Large areas of the northern Nicaraguan mountains have been cleared of civilians, according to government military officials, who say those wilderness areas are now strictly war zones in which the Sandinistas will increase their firepower.
On a recent trip beyond this town 120 miles north of Managua, I walked about seven miles into one of those newly militarized zones where until now the rebels had been able to find food, refuge, information and recruits.
The residents evacuated in the past two months were among at least 7,000 families that the Sandinistas say they are in the process of relocating to less remote areas.
According to local military officials, the road I followed is being improved to facilitate the Army's access to the mountainous zone, considered strategic because it is just across the border from Honduras and the largest of the rebel camps, called Las Vegas.
The spine of hills that runs out of Honduras and by Murra has been a principal thoroughfare for the contra rebels who enter Nicaragua from that camp, Sandinista officials say.
Houses along the road were abandoned and had been emptied of all possessions. In some cases, roofing material had been dragged away and the insides of the stripped houses were exposed to the elements. In other houses, bread ovens and primitive cooking stoves made of clay had been smashed to prevent use by the rebels.
There were no people to be seen. Chickens, pigs and cows, which normally surround such rural houses and which the rebels have been known to buy from farmers, were also gone.
On trees, the Sandinistas had posted a message telling the rebels that 1985 would be a year in which they "continue to be defeated" and offering them amnesty.
Entitled "A Letter of Return," the poster featured a drawing of a uniformed rebel turning in his rifle and being welcomed joyfully by his family.
"The Popular Sandinista Army agrees to respect your life, your physical integrity and agrees to give you just and dignified treatment if you deliver yourself with this document to our troops or to the nearest militia post with your rifle and your equipment," it said.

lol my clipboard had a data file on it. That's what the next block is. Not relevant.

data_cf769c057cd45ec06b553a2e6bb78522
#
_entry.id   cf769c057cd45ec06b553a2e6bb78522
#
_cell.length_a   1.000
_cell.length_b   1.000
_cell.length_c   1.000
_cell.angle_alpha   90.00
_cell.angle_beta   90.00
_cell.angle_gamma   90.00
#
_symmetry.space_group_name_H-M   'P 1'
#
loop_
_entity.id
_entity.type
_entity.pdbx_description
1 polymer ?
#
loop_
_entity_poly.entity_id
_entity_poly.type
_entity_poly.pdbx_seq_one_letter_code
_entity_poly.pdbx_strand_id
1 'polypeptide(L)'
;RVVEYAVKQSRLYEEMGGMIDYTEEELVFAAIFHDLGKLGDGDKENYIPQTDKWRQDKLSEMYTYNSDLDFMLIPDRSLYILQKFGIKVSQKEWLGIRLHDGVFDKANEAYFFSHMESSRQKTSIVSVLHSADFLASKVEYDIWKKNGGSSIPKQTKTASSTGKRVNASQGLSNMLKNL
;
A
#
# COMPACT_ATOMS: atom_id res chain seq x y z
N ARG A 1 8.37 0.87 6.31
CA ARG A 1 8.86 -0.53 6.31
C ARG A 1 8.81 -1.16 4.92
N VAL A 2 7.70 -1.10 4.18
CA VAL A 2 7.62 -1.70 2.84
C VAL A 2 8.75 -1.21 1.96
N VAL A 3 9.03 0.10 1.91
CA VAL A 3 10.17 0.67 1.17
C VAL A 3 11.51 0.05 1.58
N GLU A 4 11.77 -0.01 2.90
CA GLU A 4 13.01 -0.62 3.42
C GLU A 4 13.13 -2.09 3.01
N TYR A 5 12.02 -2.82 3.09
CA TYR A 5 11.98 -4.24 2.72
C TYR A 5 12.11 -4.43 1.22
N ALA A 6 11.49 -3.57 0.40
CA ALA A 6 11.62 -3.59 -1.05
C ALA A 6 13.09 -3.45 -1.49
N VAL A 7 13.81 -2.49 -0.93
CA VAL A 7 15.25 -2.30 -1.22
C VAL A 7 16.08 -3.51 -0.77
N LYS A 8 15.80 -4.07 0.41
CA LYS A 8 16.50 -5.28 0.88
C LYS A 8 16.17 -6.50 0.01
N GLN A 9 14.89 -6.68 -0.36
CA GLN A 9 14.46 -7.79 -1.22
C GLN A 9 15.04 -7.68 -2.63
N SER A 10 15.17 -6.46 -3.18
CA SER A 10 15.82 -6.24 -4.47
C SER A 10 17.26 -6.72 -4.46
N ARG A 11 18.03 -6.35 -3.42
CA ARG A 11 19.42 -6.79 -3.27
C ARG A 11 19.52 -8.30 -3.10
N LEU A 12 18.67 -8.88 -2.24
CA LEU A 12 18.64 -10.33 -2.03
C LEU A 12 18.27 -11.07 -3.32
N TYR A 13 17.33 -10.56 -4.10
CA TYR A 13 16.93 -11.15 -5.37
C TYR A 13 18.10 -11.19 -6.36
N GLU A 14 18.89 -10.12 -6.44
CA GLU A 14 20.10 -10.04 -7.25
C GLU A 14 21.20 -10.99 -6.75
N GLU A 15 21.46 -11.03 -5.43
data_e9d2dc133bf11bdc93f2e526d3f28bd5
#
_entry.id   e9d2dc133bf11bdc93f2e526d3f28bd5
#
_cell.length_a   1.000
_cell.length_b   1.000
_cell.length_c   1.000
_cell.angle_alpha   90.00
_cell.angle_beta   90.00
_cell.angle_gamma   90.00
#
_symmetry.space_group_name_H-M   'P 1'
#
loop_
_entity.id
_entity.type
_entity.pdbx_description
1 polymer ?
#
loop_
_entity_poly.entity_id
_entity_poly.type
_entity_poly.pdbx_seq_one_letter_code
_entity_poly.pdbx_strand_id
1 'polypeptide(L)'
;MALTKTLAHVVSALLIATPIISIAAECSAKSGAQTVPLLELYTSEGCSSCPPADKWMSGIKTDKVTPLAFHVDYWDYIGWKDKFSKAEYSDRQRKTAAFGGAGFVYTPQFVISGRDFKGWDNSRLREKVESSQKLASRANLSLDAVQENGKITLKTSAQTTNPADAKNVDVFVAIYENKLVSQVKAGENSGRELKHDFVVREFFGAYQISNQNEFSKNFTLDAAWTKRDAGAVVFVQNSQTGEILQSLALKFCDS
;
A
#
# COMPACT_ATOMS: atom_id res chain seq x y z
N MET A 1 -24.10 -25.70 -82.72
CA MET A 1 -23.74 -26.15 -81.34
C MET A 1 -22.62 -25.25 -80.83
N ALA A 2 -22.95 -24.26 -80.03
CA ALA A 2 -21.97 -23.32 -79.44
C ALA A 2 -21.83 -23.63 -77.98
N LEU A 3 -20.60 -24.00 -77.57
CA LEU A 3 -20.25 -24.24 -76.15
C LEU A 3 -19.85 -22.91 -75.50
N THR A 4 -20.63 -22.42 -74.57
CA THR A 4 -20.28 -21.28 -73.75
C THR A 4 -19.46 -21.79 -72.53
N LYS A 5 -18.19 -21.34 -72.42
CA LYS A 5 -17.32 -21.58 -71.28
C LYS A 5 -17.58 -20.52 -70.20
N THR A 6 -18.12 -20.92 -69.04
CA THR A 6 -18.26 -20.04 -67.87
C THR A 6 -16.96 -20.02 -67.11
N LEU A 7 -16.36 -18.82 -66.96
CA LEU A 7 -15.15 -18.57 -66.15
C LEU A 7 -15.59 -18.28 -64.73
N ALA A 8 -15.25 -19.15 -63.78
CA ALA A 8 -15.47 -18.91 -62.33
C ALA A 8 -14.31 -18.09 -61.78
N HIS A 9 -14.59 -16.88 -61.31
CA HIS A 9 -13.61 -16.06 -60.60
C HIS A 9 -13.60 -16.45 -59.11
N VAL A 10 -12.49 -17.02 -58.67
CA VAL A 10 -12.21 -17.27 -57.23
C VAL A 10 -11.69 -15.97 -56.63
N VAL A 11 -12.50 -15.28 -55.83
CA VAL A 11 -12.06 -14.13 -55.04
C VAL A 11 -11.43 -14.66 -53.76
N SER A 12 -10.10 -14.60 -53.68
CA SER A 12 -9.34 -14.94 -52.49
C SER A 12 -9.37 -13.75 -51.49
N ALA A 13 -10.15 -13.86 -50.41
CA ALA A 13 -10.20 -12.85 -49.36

After almost two hours of walking, I rounded a bend and was stopped by the sound of a bullet being shifted to the chamber of a bolt-action rifle. No one was visible. As I raised my hands, a Sandinista soldier stepped out from behind a canvas lean-to farther up the road.
Lt. Felix Sanchez, who was at a makeshift camp around the next bend, said no civilians were to be in the area. He said the next Sandinista outpost, at an abandoned hamlet called Rosario overlooking the border, had been besieged last month by hundreds of rebels, and that 11 Sandinistas had died there.
Sanchez said his men, who patrol for three miles around their camp, taking them close to the border, had not seen a contra in two weeks.
"We think they are in Honduras reorganizing," he said. "They used to take advantage of people who lived in areas like this. They used to get food from them, but now they can't anymore and they are having to reorganize."
In an interview in Managua, Tomas Borge, minister in charge of internal security, said that with civilians removed from the area "it makes it easier to use our artillery. It clearly becomes a war zone."
Observers said they expect to see use of Soviet-made Mi24 helicopter gunships.
Asked if the Mi24 would be used in the new militarized zones, Borge said: "If such helicopters were here, it would be stupid to have them as museum pieces."
Borge said he expected rebel attacks soon in conjunction with a congressional vote on whether the United States should renew their funding.